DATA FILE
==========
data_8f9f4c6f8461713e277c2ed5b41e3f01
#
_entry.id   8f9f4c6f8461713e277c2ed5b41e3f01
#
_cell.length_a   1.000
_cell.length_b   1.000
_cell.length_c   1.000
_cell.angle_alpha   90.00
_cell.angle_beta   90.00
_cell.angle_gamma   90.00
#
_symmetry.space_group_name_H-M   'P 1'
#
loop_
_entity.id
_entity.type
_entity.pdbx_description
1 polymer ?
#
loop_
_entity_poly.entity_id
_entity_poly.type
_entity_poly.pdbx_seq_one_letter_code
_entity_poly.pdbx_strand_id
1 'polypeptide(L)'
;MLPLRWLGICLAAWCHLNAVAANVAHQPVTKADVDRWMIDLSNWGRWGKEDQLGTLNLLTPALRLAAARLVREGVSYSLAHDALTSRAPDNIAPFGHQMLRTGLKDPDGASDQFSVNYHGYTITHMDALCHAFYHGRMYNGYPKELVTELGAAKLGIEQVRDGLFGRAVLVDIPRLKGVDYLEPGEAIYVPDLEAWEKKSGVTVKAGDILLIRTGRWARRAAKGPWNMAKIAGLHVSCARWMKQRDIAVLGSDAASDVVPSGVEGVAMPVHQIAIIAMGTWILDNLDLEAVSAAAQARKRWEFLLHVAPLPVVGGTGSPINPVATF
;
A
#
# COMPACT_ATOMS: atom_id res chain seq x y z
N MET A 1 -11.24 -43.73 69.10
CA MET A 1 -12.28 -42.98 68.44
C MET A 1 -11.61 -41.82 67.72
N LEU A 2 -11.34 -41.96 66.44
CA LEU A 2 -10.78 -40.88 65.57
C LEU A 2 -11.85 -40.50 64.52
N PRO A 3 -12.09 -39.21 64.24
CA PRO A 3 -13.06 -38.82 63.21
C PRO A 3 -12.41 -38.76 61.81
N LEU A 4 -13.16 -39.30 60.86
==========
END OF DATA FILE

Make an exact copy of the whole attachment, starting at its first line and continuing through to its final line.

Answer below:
data_8f9f4c6f8461713e277c2ed5b41e3f01
#
_entry.id   8f9f4c6f8461713e277c2ed5b41e3f01
#
_cell.length_a   1.000
_cell.length_b   1.000
_cell.length_c   1.000
_cell.angle_alpha   90.00
_cell.angle_beta   90.00
_cell.angle_gamma   90.00
#
_symmetry.space_group_name_H-M   'P 1'
#
loop_
_entity.id
_entity.type
_entity.pdbx_description
1 polymer ?
#
loop_
_entity_poly.entity_id
_entity_poly.type
_entity_poly.pdbx_seq_one_letter_code
_entity_poly.pdbx_strand_id
1 'polypeptide(L)'
;MLPLRWLGICLAAWCHLNAVAANVAHQPVTKADVDRWMIDLSNWGRWGKEDQLGTLNLLTPALRLAAARLVREGVSYSLAHDALTSRAPDNIAPFGHQMLRTGLKDPDGASDQFSVNYHGYTITHMDALCHAFYHGRMYNGYPKELVTELGAAKLGIEQVRDGLFGRAVLVDIPRLKGVDYLEPGEAIYVPDLEAWEKKSGVTVKAGDILLIRTGRWARRAAKGPWNMAKIAGLHVSCARWMKQRDIAVLGSDAASDVVPSGVEGVAMPVHQIAIIAMGTWILDNLDLEAVSAAAQARKRWEFLLHVAPLPVVGGTGSPINPVATF
;
A
#
# COMPACT_ATOMS: atom_id res chain seq x y z
N MET A 1 -11.24 -43.73 69.10
CA MET A 1 -12.28 -42.98 68.44
C MET A 1 -11.61 -41.82 67.72
N LEU A 2 -11.34 -41.96 66.44
CA LEU A 2 -10.78 -40.88 65.57
C LEU A 2 -11.85 -40.50 64.52
N PRO A 3 -12.09 -39.21 64.24
CA PRO A 3 -13.06 -38.82 63.21
C PRO A 3 -12.41 -38.76 61.81
N LEU A 4 -13.16 -39.30 60.86